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1919-1923 - Famine in Ukraine

The first man-made famine in Ukraine lasted from 1921 to 1923, and took possibly 1.5 to 2 million lives. In spite of the drought in its southern provinces, Ukraine had enough grain to feed its population, provided the foodstuffs were kept in the country and not exported. But during these two years Soviet authorities removed enough agricultural produce from Ukraine to feed several times the population which died from hunger. Ukrainian grain was sent to Russia both years to feed the cities and the famished population on the Volga. (A severe famine was also ravaging southern Russia, especially the Volga region.

During the last years of the Great War, after the breakdown of the Russian front, the German troops under Field Marshall Eichhorn penetrated the Ukraine, instituted there a kind of monarchy under the Hetman Skoropadski, carried off much grain to Germany and proceded with a regular transformation of the country into a colony. After the conclusion of the armistice with the Allies in the Winter of 1918 the German troops had to leave Ukraine. During the following three years (1918-1920) the Ukraine was a theatre of incessant bloody struggles. After the collapse of the feudal reign of the Hetman, forcibly instituted by the Germans, came the rule of the Ukrainian nationalist bourgeoisie and the kulaks (rich peasants), under Petlura. This was ended by the Red troops and the Ukrainian workers. Later on the entire Ukraine was occupied by the counter-revolutionary army of Denikin, until it, too, was forced to flee. Then came the period of the "bands". Throughout the country countless "bands" roamed about, robbing, assaulting; they were composed of former officers, rich peasants and underworld elements. Calling themselves the carriers of the "Ukrainian National Movement", they fought everywhere against the Ukrainian Soviet Power, at the same time practising pillage.

After the collapse of the Russian Empire in 1917 and the Austro-Hungarian Empire in 1918, Ukrainians in both empires proclaimed their independence and established national republics. In 1919 the two republics united into one Ukrainian national state. This unification, however, could not withstand the aggression of both the Red and White Russian forces and the hostile Polish forces in western Ukraine. Ukraine again was partitioned, with western Ukraine incorporated into the new Polish state and the rest of Ukraine established as the Ukrainian Soviet Socialist Republic in March 1919 [which was later incorporated into the Soviet Union when it was formed in December 1922].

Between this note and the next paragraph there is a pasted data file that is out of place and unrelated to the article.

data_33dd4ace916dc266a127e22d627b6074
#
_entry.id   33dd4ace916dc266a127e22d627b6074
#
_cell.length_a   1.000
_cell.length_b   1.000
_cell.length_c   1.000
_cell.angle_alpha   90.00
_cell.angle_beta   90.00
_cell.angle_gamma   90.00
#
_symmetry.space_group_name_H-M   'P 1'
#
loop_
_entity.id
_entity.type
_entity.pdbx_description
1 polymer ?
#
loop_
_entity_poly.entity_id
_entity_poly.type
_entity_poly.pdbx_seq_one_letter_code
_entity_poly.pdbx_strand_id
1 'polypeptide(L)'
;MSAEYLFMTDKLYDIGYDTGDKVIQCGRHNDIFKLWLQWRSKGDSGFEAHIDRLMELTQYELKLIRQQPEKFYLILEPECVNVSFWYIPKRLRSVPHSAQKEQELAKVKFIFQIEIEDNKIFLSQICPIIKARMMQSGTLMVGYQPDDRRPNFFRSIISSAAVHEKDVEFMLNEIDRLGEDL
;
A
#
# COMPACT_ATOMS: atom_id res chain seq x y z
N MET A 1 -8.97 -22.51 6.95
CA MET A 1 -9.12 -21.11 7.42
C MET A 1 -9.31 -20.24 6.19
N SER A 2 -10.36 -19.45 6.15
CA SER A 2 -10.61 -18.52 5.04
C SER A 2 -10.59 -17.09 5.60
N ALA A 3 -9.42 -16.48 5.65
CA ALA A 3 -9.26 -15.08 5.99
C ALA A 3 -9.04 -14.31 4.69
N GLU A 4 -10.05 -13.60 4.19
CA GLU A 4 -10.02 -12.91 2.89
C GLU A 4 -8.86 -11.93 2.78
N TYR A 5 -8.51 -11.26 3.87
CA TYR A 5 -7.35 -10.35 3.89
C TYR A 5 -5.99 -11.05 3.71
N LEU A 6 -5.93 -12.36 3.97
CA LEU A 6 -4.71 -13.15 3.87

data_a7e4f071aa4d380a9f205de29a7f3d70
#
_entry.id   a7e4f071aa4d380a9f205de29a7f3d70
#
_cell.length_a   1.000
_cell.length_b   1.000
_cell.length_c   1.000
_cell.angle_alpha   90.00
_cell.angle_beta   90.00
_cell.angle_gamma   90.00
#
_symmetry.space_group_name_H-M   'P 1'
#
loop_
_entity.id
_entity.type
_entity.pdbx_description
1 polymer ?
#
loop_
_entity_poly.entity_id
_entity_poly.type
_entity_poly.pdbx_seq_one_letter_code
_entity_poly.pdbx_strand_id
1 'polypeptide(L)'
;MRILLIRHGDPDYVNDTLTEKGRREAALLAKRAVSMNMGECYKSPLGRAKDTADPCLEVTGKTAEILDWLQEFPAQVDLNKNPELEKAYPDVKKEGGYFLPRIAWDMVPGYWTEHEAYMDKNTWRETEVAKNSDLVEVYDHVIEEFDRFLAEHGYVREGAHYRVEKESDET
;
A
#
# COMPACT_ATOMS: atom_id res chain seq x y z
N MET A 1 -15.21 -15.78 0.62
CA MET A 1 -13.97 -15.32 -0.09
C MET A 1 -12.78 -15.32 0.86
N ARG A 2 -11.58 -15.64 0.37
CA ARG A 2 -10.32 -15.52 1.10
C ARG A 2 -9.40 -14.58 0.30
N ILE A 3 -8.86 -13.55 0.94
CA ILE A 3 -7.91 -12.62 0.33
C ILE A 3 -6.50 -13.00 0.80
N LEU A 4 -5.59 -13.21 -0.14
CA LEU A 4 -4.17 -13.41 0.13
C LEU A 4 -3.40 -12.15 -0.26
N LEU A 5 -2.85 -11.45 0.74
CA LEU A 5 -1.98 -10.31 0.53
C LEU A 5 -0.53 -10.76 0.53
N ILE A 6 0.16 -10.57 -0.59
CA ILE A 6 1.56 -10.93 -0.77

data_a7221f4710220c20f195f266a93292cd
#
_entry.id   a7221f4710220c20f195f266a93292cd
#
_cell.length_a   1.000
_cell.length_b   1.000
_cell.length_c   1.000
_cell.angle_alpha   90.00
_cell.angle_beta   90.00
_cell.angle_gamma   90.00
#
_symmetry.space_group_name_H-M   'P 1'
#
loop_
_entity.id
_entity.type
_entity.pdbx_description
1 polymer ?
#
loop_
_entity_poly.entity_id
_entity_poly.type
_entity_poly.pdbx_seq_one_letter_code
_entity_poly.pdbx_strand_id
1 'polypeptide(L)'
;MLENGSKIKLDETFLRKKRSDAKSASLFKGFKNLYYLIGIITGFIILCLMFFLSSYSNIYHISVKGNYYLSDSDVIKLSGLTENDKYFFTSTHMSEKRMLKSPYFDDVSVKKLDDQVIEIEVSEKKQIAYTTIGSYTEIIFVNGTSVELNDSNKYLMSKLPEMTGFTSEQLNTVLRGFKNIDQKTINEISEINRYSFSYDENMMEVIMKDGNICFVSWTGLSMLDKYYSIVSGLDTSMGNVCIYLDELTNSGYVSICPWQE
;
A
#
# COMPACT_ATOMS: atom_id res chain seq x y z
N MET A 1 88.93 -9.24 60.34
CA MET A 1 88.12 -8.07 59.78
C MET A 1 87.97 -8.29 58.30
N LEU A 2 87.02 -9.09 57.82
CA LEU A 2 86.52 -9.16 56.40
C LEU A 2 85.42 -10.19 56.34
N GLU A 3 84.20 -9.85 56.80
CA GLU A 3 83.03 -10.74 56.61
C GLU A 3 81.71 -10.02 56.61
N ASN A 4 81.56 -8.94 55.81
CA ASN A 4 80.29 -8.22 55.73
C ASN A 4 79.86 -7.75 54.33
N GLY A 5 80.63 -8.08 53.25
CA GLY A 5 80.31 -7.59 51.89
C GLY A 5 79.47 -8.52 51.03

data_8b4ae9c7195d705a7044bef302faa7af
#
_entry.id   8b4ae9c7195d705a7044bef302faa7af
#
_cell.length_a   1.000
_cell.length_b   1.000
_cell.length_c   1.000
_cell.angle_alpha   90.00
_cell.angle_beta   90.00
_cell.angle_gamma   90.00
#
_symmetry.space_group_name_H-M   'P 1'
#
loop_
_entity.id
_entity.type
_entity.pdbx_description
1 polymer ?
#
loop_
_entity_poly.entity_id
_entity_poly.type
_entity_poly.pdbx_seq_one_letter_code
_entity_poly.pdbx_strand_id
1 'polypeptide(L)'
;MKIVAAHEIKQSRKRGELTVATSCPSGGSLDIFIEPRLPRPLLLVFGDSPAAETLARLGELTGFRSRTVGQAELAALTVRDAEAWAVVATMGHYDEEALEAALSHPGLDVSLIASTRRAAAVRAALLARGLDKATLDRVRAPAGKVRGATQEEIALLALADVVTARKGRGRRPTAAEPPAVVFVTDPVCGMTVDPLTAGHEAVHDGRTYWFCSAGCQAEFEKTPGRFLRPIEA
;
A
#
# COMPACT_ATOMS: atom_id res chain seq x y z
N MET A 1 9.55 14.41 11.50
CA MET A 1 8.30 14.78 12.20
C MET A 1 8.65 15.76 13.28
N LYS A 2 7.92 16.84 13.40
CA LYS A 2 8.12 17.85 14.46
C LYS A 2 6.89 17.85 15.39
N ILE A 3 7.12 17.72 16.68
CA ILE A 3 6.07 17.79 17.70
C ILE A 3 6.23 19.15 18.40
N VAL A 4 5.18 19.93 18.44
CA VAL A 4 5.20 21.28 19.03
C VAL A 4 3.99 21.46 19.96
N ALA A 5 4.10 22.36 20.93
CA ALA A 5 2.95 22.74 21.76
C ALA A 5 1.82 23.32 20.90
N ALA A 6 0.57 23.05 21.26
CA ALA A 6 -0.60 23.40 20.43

Having overthrown the rule of the Hetman, the peasantry settled down, and the Ukrainian Directorium having been unable to take over the leadership of this powerful popular movement, the Bolsheviki once more appeared in the Ukraine. By this time (February, 1919) Soviet Russia was already suffering famine, and the conquests of the Soviet government amounted to all purposes to nothing more than a campaign of the starving north of Russia for the grain of the south. It was at that time the Ukrainian peasantry had the chance to learn by experience what the Commissaries and Soviet rule really meant. Again forcible requisitions were inaugurated, punitive expeditions and foraging parties appeared in the villages, and the whole Ukraine was thrown into turmoil and began to teem with numerous rebel bands of the peasantry. The Resistance of the Peasantry Makhno, Struk Tutunik, Zeleny, Angel, Sokolovsky and many other rebel leaders were destroying the railroads, seizing the towns, occupying entire districts, while the population was everywhere voluntarily complementing their dwindling ranks, feeding, concealing and in every way assisting them in their struggle for the peasantry and their rights against the uninvited authority of the strangers from the north. The Soviets had no support among the population in their rear. The peasantry on the whole joined the struggle against the new authorities, who were entirely strange to and not understood by the peasantry and regarded by the latter as robbers. Thus it required only the slight pressure of the Denikine army in order to compel the Soviet authorities to flee to the north, abandoning the Ukraine again.

The advance of the Bolshevist hosts upon Odessa during May 1919 was carried on with murder and rapine, turning the rich agricultural districts of the Ukraine into a wilderness. The rule of Bolshevism was introduced, with nationalization, confiscation and outrage. Instead of the Ukraine supplying the rest of Russia with grain, as Lenin had intended, that country was itself brought to the verge of famine.

To overcome opposition in Ukraine the bolshevist government tried to form among the poorest in the Ukraine villages "committees of the wretched." The members of these, owning neither cattle nor plough had never developed their bit of land. The Soviets entrusted to these committees the distribution of the harvest among the village people. This put a premium on idleness and resulted in the farmers refusing to cultivate the land of the former large estates. And so by the spring of 1919 only 20 per cent of the grain land was planted and this meant famine for 1920, for Ukraine was the granary of all Russia and of part of Europe.